A future contract, unlike the privately-traded forward contract, is publicly traded. Futures markets were designed to solve the problems that exist in forward markets. A futures contract is an agreement between two parties to buy or sell an asset at a certain time in the future at a certain price. But, unlike forward contracts, the futures contracts are standardized and exchange traded. To facilitate liquidity in the futures contracts, the exchange specifies certain standard features of the contract. It is a standardized contract with standard underlying instrument, a standard quantity and quality of the underlying instrument that can be delivered (or which can be used for reference purposes in settlement) and a standard timing of such settlement. A futures contract may be offset prior to maturity by entering into an equal and opposite transaction. More than 99% of futures transactions are offset this way.
A buyer and seller create a futures contract. It will consist of a standardized contract of a commodity established by a futures exchange.
It will consist of:
- Quantity of the underlying
- Quality of the underlying
- The date and the month of delivery
- The units of price quotation and minimum price change
- Location of settlement
The only reason that people are willing to buy and sell futures contracts with anonymous counter parties is that the exchange which facilitates the transaction guarantees all trades. So, unlike forward contracts, where each side is exposed to the credit risk of its counterparty, with futures, the exchange assumes the credit risk if a party defaults on its obligations.
For example, customers who buy and sell futures contracts are required to post a security deposit, known as a margin, against their market position. They are also required to cover their losses on a daily basis, which is commonly referred to as being “marked to the market”. Additionally, exchanges demand that delivery of the underlying instrument at the expiration of the contract be done at the then current spot price.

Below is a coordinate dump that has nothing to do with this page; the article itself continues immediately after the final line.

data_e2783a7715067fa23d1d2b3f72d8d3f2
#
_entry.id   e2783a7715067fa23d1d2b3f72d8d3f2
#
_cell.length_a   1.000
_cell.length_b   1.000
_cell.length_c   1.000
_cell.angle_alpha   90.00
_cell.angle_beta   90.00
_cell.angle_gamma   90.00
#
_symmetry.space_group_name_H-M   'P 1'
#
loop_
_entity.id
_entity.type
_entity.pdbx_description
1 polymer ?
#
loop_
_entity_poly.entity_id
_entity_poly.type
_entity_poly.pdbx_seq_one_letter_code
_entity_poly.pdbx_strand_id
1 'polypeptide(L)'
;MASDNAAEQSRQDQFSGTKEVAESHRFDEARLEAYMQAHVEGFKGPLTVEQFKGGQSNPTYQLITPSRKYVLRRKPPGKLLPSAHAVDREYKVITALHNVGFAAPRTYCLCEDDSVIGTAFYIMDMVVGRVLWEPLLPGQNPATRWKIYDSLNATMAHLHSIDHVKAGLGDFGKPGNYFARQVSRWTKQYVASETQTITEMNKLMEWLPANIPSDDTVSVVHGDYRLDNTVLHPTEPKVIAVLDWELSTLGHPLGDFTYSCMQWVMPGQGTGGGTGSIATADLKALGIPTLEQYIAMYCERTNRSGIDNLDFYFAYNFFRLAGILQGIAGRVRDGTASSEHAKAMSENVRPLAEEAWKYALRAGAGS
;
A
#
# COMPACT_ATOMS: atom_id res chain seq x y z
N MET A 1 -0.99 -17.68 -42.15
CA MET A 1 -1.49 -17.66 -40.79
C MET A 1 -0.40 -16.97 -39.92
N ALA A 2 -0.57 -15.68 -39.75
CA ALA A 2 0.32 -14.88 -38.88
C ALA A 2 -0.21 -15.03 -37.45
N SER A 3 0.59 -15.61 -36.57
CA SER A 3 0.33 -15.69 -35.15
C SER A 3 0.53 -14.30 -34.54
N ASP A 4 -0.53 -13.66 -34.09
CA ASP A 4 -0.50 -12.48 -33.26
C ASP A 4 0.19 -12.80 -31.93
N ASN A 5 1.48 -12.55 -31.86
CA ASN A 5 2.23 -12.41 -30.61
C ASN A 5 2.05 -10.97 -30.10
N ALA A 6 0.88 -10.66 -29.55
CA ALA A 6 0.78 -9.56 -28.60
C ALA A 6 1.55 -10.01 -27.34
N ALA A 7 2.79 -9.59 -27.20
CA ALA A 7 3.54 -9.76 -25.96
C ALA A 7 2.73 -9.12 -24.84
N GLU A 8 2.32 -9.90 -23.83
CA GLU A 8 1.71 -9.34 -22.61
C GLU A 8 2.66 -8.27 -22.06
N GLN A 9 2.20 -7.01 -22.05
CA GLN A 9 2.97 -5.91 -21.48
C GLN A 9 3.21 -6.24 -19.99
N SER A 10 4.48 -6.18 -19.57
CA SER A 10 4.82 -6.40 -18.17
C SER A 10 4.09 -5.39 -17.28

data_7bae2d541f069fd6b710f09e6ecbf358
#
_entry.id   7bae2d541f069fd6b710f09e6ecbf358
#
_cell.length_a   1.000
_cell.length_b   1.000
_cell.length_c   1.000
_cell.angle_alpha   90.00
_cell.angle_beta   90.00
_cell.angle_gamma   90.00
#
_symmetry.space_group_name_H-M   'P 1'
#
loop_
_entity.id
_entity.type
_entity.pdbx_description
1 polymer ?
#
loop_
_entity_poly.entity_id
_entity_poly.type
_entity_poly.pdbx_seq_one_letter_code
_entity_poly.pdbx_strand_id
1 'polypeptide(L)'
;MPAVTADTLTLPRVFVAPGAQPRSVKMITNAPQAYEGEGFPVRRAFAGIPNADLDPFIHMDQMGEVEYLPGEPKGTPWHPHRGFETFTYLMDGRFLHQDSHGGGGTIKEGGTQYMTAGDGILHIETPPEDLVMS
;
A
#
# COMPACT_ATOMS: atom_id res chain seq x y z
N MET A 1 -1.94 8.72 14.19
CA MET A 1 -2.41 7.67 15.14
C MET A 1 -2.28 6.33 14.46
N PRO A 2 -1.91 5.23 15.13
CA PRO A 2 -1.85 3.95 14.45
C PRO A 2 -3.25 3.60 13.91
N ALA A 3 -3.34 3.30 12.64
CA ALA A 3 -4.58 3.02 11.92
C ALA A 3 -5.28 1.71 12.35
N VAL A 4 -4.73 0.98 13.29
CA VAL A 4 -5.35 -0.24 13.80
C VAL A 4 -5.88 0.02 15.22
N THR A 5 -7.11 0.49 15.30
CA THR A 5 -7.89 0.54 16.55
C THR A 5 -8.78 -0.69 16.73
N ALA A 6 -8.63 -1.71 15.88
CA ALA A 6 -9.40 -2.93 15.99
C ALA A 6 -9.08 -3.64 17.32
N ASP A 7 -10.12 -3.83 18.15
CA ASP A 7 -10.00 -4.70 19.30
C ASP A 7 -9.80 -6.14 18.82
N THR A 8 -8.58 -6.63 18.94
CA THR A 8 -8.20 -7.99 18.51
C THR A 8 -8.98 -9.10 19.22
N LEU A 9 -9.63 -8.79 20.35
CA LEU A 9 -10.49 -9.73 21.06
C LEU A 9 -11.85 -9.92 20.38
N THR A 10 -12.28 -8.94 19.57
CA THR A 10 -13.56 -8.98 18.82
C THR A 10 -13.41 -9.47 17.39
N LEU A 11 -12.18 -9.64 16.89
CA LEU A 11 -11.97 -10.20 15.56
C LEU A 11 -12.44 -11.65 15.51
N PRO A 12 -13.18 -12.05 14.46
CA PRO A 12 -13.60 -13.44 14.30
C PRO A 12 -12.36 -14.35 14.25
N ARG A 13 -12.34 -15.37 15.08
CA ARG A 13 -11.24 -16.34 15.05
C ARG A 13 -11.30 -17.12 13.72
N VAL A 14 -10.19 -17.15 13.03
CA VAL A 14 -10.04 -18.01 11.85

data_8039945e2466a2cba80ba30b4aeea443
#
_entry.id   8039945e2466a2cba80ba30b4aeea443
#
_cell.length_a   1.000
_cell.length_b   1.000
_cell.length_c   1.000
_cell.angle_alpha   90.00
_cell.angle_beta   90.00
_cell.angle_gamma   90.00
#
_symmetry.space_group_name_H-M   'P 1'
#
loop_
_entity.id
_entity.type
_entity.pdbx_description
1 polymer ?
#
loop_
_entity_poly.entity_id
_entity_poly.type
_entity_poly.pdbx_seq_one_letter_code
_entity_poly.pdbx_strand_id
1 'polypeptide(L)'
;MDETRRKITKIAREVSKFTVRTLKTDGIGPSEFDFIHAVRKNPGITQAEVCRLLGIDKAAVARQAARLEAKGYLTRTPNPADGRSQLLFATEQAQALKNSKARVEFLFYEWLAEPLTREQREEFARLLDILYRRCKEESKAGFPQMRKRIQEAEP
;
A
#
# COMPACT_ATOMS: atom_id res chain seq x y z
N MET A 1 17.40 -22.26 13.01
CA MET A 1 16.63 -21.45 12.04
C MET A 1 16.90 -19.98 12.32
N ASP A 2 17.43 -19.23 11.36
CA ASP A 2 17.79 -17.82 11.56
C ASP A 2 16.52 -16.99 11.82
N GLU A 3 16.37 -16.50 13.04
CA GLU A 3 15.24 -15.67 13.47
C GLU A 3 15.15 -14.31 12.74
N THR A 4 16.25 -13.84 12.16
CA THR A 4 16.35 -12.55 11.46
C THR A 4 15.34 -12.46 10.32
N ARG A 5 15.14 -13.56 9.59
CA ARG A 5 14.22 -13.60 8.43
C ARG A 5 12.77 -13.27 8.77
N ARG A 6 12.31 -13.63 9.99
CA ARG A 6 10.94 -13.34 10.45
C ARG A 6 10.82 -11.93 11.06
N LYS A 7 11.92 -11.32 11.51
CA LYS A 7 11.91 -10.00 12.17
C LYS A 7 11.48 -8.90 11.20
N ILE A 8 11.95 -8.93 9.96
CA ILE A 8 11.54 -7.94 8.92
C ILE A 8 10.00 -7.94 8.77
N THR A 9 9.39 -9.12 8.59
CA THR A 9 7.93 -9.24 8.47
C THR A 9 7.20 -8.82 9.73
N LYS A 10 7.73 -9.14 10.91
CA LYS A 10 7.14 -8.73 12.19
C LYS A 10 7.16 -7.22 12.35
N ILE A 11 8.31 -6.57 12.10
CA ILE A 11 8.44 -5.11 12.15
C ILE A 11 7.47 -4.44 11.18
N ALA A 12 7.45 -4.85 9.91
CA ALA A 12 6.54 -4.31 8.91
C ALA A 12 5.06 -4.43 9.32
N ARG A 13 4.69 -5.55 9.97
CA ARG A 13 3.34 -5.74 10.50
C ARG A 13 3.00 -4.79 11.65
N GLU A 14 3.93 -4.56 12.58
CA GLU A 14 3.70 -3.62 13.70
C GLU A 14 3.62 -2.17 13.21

How Future Markets Work... An Example
The main role of futures market(s) is to allow two important groups, i.e., Commercial Commodity Producers, and Commercial Commodity Consumers to minimize the potential of adverse future commodity price movements on their respective businesses down the road. In the case of grain commodities like corn and wheat, the farmers and farm cooperative organizations are the commercial commodity producers. They plant, harvest and sell their corn. Whereas Commercial Commodity Consumers could be cereal companies, bread manufacturers and other commercial firms who take the raw corn commodity and refine/turn it into a final end product that they sell to retail end-users/consumers like you.
Producers want to hedge their crop against potential falling prices when harvest time comes. Whereas commercial commodity consumers want to lock in a good price today for future delivery of raw commodities in case of expected rising price. Individual traders like you hope to profit on either rising or falling commodities prices via trading futures contracts, exit trades before the contract delivery date...hopefully with a profit. That’s how commodity trading market works.